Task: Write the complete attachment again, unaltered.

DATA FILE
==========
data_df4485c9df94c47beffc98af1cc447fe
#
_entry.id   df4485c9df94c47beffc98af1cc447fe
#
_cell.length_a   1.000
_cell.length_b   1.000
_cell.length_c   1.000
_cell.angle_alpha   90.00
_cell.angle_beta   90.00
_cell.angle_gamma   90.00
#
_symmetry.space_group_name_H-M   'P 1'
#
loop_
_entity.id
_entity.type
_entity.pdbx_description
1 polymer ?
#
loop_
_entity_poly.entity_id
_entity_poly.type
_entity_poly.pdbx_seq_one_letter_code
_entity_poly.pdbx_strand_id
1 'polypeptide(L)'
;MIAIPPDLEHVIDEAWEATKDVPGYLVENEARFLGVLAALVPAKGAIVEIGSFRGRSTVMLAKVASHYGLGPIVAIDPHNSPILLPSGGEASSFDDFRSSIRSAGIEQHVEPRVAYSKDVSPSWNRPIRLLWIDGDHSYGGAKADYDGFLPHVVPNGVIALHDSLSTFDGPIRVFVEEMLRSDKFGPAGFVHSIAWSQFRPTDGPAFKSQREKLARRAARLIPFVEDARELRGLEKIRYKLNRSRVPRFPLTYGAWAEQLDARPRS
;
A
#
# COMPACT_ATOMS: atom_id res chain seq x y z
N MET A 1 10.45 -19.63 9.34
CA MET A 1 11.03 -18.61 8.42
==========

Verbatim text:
data_df4485c9df94c47beffc98af1cc447fe
#
_entry.id   df4485c9df94c47beffc98af1cc447fe
#
_cell.length_a   1.000
_cell.length_b   1.000
_cell.length_c   1.000
_cell.angle_alpha   90.00
_cell.angle_beta   90.00
_cell.angle_gamma   90.00
#
_symmetry.space_group_name_H-M   'P 1'
#
loop_
_entity.id
_entity.type
_entity.pdbx_description
1 polymer ?
#
loop_
_entity_poly.entity_id
_entity_poly.type
_entity_poly.pdbx_seq_one_letter_code
_entity_poly.pdbx_strand_id
1 'polypeptide(L)'
;MIAIPPDLEHVIDEAWEATKDVPGYLVENEARFLGVLAALVPAKGAIVEIGSFRGRSTVMLAKVASHYGLGPIVAIDPHNSPILLPSGGEASSFDDFRSSIRSAGIEQHVEPRVAYSKDVSPSWNRPIRLLWIDGDHSYGGAKADYDGFLPHVVPNGVIALHDSLSTFDGPIRVFVEEMLRSDKFGPAGFVHSIAWSQFRPTDGPAFKSQREKLARRAARLIPFVEDARELRGLEKIRYKLNRSRVPRFPLTYGAWAEQLDARPRS
;
A
#
# COMPACT_ATOMS: atom_id res chain seq x y z
N MET A 1 10.45 -19.63 9.34
CA MET A 1 11.03 -18.61 8.42